I ran into the same problem following my release from prison; I could not find a job or a place to live. No, I did not return to prison, but instead I slept on the cement floor of a Champion storage rental unit for six months while taking bird-baths in the bathrooms of local malls and corporate buildings.
We need to put that half a trillion dollars we are spending per year into other areas — rehabilitation, not continued punishment.

Contact us at


  1. i concur…i was released with a violense offence…kidnapping ,arm robbery,assault and battery with the intent to kill,among other things …but with out food stamps,fair housing,financial aid and polictical participation .i wouldnt be able to properly prepare for society. non-violent offenses should be afforded the opportunity to properly preparefor society its the best interest of the people in the society in which they will return.

  2. Dear Vikki I can answer that, Most refuse to realize that until they change what they have been brain washed into believing they have nothing other to learen then what they have been taught in the past… This is the crime of the certuries! Everyone is special and we all are alike from rich to poor, Every mind has the capibility to achieve all there is to know, The point is most have no clue that this information even exist, so they return to the hopless state of mind and thinking they were not the chosen ones, The richest society knows that this is not so and we all are capible of eqaul in everything God has given, its the state of mind that deprives all from their true potenial, take care love, Melinda

  3. Well we know that children can not live on $7.25 so we can not ask our men to .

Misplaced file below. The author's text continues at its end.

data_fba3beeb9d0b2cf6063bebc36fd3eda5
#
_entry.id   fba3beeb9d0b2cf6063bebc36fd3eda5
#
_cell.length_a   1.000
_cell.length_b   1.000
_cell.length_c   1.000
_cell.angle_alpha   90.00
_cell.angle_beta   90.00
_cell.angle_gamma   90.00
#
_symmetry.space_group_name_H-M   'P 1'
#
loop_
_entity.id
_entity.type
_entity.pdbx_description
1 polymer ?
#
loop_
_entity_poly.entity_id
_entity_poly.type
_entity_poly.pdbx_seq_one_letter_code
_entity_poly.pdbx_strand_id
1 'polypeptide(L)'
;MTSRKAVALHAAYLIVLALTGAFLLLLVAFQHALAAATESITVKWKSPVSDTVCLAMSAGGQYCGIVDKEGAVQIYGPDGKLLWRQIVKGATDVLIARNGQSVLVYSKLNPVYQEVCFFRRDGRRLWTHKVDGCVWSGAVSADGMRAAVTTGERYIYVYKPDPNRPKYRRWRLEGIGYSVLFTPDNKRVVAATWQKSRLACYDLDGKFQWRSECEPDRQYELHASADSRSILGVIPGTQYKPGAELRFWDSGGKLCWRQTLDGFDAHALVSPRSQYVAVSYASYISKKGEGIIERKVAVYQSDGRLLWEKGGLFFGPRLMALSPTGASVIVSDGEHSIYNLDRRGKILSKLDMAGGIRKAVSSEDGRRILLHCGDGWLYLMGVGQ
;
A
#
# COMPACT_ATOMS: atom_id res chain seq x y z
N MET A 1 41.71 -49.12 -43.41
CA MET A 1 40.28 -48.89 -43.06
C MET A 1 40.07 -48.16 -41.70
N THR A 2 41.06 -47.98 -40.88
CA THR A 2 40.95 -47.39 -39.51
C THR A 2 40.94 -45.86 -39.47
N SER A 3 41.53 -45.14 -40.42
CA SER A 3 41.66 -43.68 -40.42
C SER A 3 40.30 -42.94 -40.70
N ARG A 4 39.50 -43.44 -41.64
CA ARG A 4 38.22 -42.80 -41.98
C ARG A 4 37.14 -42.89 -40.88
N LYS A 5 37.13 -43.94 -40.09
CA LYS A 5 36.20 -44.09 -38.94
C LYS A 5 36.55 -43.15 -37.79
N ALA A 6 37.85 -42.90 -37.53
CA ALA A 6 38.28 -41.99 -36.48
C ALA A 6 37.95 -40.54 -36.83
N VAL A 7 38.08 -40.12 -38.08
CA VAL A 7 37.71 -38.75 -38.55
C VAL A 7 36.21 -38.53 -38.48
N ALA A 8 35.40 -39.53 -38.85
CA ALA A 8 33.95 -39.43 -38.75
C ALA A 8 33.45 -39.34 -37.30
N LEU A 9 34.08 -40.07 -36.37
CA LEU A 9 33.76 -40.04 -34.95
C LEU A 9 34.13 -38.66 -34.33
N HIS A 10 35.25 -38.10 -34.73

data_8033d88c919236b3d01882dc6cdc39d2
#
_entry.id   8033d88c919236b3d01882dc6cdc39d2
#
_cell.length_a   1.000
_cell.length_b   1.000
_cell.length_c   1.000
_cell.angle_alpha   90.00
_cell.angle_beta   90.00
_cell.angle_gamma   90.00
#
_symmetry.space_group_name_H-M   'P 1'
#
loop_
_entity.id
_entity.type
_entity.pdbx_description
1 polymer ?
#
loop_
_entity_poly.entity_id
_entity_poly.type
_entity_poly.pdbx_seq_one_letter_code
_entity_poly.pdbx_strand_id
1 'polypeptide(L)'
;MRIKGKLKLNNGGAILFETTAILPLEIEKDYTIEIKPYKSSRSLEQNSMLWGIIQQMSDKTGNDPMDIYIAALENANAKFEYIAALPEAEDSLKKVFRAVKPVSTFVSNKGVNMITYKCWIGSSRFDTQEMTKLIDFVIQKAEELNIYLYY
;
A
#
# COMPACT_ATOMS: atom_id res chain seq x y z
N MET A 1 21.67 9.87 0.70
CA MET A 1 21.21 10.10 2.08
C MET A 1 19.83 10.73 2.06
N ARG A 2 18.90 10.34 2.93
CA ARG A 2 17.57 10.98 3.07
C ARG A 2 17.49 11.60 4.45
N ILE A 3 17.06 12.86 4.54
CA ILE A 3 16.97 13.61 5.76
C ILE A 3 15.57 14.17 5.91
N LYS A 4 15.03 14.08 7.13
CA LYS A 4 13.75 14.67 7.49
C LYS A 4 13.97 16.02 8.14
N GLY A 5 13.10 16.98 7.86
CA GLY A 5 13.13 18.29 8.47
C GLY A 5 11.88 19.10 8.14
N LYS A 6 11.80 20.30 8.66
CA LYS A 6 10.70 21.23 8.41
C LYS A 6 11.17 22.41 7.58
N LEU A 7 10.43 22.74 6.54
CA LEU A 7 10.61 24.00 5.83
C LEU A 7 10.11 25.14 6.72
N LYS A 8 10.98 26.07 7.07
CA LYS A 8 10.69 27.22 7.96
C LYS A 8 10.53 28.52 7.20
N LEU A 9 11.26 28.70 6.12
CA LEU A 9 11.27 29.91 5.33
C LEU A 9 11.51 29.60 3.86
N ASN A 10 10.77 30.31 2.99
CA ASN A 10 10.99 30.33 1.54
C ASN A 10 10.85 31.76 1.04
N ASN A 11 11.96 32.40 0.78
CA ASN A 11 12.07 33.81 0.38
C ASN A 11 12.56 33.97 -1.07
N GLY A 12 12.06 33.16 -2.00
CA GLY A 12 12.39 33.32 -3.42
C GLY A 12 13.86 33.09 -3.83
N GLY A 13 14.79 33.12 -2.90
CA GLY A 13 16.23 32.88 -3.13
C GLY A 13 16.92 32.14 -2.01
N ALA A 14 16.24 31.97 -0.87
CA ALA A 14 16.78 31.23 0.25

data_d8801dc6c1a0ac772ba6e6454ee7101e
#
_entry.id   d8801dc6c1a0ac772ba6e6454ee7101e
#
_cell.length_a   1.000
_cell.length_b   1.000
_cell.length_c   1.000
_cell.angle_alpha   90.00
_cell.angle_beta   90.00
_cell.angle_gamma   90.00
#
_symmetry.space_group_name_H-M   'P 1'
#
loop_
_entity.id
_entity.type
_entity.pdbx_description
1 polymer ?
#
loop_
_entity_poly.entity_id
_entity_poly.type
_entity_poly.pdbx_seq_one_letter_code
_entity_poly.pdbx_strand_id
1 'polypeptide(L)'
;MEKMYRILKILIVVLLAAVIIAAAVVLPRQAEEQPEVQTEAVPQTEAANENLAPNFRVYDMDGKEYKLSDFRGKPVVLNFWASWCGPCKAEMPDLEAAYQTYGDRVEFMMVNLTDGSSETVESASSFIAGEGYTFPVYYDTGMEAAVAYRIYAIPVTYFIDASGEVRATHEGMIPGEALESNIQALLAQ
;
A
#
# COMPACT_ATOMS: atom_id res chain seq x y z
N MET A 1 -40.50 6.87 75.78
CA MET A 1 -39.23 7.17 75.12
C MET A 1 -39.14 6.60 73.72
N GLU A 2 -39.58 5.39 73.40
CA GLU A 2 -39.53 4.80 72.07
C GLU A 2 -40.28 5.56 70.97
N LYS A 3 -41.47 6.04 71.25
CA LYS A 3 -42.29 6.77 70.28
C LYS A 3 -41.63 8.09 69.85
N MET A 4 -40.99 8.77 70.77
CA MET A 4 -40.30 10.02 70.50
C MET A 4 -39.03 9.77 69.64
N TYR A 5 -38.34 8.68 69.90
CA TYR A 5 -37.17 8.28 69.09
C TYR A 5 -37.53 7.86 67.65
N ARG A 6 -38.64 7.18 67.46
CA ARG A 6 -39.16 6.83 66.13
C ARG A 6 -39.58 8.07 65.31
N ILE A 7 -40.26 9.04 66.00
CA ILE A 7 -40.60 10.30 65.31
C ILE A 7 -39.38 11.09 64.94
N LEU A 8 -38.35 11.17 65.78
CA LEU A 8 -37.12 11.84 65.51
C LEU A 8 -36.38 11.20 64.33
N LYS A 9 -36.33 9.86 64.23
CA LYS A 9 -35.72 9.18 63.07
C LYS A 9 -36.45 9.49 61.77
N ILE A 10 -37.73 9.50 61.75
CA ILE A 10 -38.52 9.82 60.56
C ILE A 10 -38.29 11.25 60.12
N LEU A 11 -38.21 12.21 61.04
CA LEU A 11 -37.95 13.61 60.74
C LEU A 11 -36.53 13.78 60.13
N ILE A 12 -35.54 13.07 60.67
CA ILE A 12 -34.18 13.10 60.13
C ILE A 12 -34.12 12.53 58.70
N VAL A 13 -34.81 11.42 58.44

Felons are not covered under fair housing that means up to 65 million men are living mostly with mom and pop .Pretty disgusting if you ask me its no wonder why many felons commit more crimes .

  4. I am very interested in speaking to you regarding your release and subsequently how you integrated back into society. I am a college student writinga research paper n felony recidivism and how society is not very beneficial in allowing any type of easy reenrty due to employers bias. I’m not only a college student but a felon who spent 7 years in state prison. Very interested, Toni Smith

  5. Yes, ex-felons are set up to fail because the Governments get so much money to lock-up anybody it does not matter if you are con or not. The more they can show on the negative side of anyone, the more reasons they try to take rights away from people. As an ex- felon it makes it easier, because they do not have to use a law. They just call it collateral consequences and as Joe Loya, disenfranchised ex-felon said it” Without a vote, I am a ghost inhabiting a citizens space. An ex- felon has no real rights and it not showed very much reason to stay out of lock-up of any kind. Like they tell you, do you time get out put it behind you and be a productive person. Sounds good but it’s not true, they lie and manipulate you back in crime by making it hard for you to get work, get a home for yourself or your family and says I told you so. They say all law-abiding should be protected by the U. S. Constitution and the Bill of Rights. So I ask, if you are an ex-felon and is abiding by the laws and doing your best not to go back, WHAT DOES THAT MAKE YOU?

  6. what about all of (us) taxpayers? supporting convicted felons along with many others one way or another through high taxes for maintaining prisons, food stamps, financial aid – not to mention victimization, loss, etc., is there a solution for THAT? it is our /the government/county/city’s fault and responsibility – is that it ? what is the percentage of successful convicted felons actually turning their lives around for real??? i’ve seen (and know people) who are a great support to help accomplish just that. do convicted felons search out those available services?

    what is the percentage of felons born into families with a history of criminal records who are on, and have been on, public assistance? is it a learned way of life to them? is that also our /the government/county/city’s fault and responsibility?

    those who trudge along in life, push themselves to go to school and stay in school, work jobs they don’t particularly care for might seem ‘boring’, might not be the most ‘fun’ – that’s true. BUT, learning how to make a great life and how to ‘give back’ and not ‘take’ is the long term reward. it takes a LONG time and hard work, though.

Leave a Reply

Your email address will not be published. Required fields are marked *